Sunday, April 18, 2010

Yerushalayim of our Imagination

Thoughts on Yom Ha'atzmaut

Too often, we allow ourselves to see not what we have, but what's missing. This is especially true when we look at the modern State of Israel, and even at the modern city of Yerushalayim. Through a study of Tehillim 122, we can come to a better appreciation not only for Yerushalyim, the subject of that chapter, but also for the blessing of the Medinah which, although not complete, represents a source of great blessing for the Jewish people.

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Monday, April 12, 2010

Orot Students Study Medical Ethics

By Rav Uriel Touitou, Excellence Program Coordinator

In the Orot Excellence Program's course on medical ethics students learned about the intersection of medicine, Jewish law, ethics and morals. During a recent tour at the Shaare Zedek hospital as part of their study they observed how professionals deal with real-life halachic and medical challenges presented by the rapidly advancing world of modern medicine.
Created ten years ago, Michlelet Orot's Excellence Program provides advanced students tools and skills to transform their intellectual abilities into tools they can in their educational career. In addition to offering enriched courses that focus on education and teaching, the program looks to expand students' horizons by offering classes on subjects they would not encounter during their normal course schedules.
In a world of instant communications and media, students find themselves exposed to questions about organ donation, pregnancy and childbirth issues including abortion, fatal diseases as well as many others. To address many of these questions, students in the Excellence Program attend a course in medical ethics given by Prof. Menachem Schlesinger and Rabbi Menachem Schahor. Study includes frontal classes as well as a tour at the Shaare Zedek hospital guided by lecturers from the hospital's Schlesinger Institute for Medical Halachic Research.
During their recent tour students met with doctors and nurses and heard proposed medical solutions to address marital problems and pregnancy and childbirth issues. The tour included a lecture on the subject of medicinal treatment for brides before the huppah and an additional lecture on the issue of genetic match between couples. Students learned about genes that might be carry diseases, the identification process and medicinal treatment to prevent possible future diseases, genetic matching between spouses and coping mechanisms for couples where both spouses are genetic carriers of the same disease.
In the Department of In vitro Fertilization students learned about different stages of infertility treatment as well as the challenges that couples face in their quest for pregnancy and childbirth.
The students' final lecture addressed the challenges of running hospitals on Shabbat and hagim according to halachah. Run various systems whose operation requires chillul Shabbat requires hospital directors and poskim to find creative halachic, technological and scientific solutions.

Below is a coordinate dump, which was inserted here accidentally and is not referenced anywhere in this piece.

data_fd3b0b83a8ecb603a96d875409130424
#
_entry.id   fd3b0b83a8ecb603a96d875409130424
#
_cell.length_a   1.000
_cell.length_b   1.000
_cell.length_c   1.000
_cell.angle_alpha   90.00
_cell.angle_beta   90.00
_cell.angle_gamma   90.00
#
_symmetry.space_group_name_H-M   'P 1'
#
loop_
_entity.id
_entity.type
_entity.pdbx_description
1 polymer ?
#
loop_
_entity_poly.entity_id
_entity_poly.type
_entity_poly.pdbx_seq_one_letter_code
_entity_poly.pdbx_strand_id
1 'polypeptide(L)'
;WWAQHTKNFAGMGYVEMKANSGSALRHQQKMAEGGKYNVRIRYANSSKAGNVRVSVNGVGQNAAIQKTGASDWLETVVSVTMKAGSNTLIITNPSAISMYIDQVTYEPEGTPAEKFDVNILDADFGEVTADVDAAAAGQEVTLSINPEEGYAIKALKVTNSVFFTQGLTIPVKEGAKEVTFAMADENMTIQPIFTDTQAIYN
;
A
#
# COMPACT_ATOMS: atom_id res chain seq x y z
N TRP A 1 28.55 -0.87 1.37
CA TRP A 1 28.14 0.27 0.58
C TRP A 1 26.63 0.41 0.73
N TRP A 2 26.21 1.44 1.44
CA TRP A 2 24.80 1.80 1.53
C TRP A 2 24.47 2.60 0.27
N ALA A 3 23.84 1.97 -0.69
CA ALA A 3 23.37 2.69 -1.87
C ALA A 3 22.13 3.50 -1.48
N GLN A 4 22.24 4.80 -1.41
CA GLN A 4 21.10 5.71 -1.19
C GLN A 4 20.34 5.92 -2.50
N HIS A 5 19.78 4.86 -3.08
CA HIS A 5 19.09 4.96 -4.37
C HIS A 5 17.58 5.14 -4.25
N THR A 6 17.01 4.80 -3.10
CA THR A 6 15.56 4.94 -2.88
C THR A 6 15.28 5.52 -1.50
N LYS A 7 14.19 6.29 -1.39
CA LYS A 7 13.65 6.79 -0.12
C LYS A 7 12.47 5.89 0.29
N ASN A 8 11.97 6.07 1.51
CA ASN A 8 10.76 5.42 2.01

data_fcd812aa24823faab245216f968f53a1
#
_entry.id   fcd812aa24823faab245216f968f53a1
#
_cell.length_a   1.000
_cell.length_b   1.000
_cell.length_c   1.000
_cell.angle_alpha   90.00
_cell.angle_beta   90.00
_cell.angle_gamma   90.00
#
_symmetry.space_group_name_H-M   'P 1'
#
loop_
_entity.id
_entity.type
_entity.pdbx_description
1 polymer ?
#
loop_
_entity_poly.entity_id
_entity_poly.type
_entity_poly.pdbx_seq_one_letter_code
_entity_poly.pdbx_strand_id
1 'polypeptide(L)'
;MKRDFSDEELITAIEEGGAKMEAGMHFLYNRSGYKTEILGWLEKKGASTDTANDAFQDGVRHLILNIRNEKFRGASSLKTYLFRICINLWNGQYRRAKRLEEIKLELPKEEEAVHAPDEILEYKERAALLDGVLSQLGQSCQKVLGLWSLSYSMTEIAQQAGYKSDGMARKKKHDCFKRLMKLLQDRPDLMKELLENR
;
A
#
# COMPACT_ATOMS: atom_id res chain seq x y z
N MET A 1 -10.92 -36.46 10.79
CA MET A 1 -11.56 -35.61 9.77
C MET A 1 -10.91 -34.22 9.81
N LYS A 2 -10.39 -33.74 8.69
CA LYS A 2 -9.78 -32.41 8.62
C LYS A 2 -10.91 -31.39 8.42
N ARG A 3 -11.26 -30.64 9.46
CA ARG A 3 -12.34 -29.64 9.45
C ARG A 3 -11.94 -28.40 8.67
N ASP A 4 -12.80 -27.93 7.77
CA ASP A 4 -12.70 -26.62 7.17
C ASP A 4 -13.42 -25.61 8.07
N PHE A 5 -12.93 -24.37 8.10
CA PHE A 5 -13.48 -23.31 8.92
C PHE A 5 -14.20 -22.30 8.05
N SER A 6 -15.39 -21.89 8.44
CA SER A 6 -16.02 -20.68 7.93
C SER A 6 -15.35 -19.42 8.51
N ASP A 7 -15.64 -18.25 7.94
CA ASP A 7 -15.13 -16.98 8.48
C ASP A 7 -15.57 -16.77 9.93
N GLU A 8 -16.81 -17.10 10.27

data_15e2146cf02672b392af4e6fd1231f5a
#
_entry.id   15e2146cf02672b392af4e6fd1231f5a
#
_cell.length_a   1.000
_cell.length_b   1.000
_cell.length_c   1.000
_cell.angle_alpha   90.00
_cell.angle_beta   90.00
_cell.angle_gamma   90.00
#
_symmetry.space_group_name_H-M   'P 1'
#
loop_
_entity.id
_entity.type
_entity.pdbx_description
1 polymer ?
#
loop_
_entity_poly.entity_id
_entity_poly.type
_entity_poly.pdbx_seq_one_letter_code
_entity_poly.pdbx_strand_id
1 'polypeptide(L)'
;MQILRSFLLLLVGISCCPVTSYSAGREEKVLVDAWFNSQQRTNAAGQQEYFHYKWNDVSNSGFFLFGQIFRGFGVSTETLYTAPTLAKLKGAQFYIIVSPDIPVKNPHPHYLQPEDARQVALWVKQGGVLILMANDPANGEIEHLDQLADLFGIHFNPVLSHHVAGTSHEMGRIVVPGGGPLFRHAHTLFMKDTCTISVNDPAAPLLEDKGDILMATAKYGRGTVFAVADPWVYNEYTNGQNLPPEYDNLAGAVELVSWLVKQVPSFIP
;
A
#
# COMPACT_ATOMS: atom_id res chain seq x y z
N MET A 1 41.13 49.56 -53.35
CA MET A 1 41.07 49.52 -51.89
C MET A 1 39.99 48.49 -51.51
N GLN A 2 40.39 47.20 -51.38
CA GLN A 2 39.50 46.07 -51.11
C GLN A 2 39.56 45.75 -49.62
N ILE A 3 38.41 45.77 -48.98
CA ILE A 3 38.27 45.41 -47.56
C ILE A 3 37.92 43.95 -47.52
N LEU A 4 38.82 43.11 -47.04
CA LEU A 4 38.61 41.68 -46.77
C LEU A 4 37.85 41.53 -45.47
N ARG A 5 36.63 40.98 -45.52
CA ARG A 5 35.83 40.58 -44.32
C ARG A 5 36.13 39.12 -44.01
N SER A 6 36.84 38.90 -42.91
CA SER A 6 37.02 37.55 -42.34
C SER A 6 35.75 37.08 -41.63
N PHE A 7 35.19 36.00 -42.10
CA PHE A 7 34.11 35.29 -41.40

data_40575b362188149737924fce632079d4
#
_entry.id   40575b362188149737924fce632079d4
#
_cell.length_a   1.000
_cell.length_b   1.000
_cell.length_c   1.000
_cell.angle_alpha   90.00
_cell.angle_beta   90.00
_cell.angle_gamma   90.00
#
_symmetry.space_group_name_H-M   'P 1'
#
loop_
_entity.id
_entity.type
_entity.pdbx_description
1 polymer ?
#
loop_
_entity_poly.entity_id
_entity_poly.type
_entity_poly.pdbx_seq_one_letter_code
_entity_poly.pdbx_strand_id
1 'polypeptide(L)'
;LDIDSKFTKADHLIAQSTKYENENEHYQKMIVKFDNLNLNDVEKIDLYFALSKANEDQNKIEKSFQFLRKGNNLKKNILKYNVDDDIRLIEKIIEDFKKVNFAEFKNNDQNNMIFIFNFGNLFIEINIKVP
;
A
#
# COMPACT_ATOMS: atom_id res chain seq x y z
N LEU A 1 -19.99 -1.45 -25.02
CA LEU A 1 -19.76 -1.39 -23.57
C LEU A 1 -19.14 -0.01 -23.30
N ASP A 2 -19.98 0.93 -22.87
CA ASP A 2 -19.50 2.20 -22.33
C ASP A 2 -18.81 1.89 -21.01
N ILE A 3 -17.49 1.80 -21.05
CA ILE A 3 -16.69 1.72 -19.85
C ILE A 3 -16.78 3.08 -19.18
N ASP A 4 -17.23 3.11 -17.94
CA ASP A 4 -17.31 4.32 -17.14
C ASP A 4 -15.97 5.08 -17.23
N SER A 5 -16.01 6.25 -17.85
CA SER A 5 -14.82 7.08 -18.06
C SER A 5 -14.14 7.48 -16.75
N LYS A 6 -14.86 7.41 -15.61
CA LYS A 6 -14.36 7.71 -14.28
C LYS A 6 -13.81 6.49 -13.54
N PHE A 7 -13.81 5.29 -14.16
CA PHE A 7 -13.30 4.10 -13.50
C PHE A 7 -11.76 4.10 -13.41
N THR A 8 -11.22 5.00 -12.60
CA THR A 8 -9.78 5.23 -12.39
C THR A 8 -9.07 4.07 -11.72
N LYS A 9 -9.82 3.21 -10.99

Student responses to the course were excellent. They found that this special course opened a window for them to an important and fascinating world which they would not have been otherwise exposed.

Sunday, April 11, 2010

The English Department goes to a live performance of "My Fair Lady"

Dr. Vitela Arzi
Head of the English Department

No study in the field of Foreign Language Teaching would be complete without a viewing of the classic film "My Fair Lady." This film encompasses the linguistic sub-fields of socio- linguistics, psycho- linguistics, and of course practical linguistics in the form of phonetics, diction, syntax, lexis and more. All of these components are studied within the context of Introduction to Linguistics and Applied Linguistics as taught in the English Department at Orot College of Education.

However, says David Wapner, instructor of the Linguistics courses, "there is a vast difference between "simply" teaching these linguistic topics within a formal classroom setting in a theoretical sense, to that of actually seeing them in "play" in the practical forum and in an extra curricular venue. "

We were fortunate indeed , as a live production of "My Fair Lady" in English, performed by the Light Opera Group of the Negev, has come to theaters in Israel at the time that our students were just wrapping up the study of the aforementioned components in class. Mr . Wapner contacted the producers and we were given tickets at a special discounted price; we received some additional assistance from the Dean of Students Rabbi-Dr. Rachimi, who helped to defray some of the students' expenses.

The students were abuzz with excitement awaiting the date and then the hour, and finally arriving at the theater in Mody'in.

Says Shira Tzubeiri, a second year student: "It's the first time that I'm watching an English speaking play, and it was an unusual and challenging experience. It was very special to meet my friends at a location other than the classroom, and it contributed to our social integration as a group". Her friend Shulamit Isaacs adds: "This magnificent well produced play was a fantastic learning experience, which brought alive all the theoretical knowledge that was amassed in the classroom . Seeing the material come to live on stage validated everything that we had studied on a purely theoretical basis."

Watching the play together with other extra-curricular activities initiated by the English Department , reflects a holistic approach to the learning experience in general , and to language learning in particular which the English Department advocates and practices.